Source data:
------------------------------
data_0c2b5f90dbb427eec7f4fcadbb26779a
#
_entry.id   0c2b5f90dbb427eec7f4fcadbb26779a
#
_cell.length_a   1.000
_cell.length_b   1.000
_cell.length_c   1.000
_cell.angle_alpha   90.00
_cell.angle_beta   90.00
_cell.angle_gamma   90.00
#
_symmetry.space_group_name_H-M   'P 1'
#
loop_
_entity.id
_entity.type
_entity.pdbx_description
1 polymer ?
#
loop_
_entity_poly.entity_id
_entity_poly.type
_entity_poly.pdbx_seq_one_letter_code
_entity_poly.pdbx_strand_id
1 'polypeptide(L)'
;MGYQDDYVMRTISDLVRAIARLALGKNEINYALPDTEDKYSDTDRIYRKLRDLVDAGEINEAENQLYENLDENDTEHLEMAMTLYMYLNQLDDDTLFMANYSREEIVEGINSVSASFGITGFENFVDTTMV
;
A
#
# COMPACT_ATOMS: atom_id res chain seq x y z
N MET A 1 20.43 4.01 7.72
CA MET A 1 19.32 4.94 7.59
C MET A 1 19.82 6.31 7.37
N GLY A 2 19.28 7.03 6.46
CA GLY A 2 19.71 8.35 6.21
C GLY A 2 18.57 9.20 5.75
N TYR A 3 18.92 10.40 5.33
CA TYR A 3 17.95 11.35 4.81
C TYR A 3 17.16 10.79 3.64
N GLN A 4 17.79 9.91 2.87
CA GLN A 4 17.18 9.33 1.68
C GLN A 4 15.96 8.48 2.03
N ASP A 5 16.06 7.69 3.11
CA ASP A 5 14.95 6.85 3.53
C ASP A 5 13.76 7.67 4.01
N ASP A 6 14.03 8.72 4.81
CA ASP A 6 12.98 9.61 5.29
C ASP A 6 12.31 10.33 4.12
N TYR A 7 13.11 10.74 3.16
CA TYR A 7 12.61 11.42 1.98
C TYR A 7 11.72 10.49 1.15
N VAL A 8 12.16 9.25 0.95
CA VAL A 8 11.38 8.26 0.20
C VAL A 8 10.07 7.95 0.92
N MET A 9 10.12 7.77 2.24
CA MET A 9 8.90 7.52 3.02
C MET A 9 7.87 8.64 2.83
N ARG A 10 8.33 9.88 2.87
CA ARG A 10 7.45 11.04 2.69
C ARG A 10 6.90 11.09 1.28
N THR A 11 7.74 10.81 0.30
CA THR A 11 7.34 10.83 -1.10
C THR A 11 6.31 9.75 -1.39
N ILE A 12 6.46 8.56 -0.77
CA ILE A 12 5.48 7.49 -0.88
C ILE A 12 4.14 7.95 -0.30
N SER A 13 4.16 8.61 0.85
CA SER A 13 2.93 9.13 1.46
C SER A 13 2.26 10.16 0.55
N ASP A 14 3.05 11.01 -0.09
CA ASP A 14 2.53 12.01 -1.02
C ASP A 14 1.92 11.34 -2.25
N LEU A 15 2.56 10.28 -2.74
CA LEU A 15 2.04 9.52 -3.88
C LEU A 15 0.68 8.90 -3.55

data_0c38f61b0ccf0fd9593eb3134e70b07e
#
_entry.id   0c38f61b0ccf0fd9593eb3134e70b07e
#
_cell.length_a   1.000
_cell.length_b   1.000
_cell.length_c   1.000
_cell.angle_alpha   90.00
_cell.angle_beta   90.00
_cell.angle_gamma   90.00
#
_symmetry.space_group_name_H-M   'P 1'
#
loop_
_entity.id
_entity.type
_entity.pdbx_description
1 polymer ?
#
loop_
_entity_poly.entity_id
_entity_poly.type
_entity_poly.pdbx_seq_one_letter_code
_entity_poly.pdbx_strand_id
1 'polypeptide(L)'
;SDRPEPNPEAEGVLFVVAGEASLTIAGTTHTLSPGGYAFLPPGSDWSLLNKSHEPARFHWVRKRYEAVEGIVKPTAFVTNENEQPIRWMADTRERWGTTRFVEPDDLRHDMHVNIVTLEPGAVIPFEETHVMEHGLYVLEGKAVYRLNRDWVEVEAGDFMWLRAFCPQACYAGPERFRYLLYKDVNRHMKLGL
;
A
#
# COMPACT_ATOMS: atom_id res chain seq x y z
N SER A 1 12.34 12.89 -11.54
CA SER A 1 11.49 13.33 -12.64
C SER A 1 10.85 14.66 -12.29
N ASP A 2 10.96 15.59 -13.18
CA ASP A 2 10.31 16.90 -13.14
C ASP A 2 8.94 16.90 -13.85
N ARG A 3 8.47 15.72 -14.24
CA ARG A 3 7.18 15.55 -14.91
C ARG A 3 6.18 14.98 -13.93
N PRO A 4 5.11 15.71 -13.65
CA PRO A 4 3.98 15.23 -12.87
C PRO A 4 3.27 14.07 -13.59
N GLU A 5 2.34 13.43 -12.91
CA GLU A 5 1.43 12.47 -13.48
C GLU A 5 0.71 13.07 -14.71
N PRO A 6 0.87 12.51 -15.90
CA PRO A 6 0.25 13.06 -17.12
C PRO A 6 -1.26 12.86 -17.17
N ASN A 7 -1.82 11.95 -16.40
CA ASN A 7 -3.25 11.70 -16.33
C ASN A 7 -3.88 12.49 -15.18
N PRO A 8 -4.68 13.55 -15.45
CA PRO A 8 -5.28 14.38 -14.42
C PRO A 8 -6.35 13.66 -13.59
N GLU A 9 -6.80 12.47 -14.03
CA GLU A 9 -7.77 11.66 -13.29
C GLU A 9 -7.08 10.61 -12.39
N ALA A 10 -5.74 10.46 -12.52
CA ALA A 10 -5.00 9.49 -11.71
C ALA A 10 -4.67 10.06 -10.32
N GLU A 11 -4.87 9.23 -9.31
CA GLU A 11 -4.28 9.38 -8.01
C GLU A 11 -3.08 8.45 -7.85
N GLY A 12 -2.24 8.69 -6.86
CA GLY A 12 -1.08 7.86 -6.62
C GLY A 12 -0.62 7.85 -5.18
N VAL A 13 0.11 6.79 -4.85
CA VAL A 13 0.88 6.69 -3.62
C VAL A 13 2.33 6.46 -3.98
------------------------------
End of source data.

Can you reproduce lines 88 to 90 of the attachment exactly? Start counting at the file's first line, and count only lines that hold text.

#
loop_
_entity.id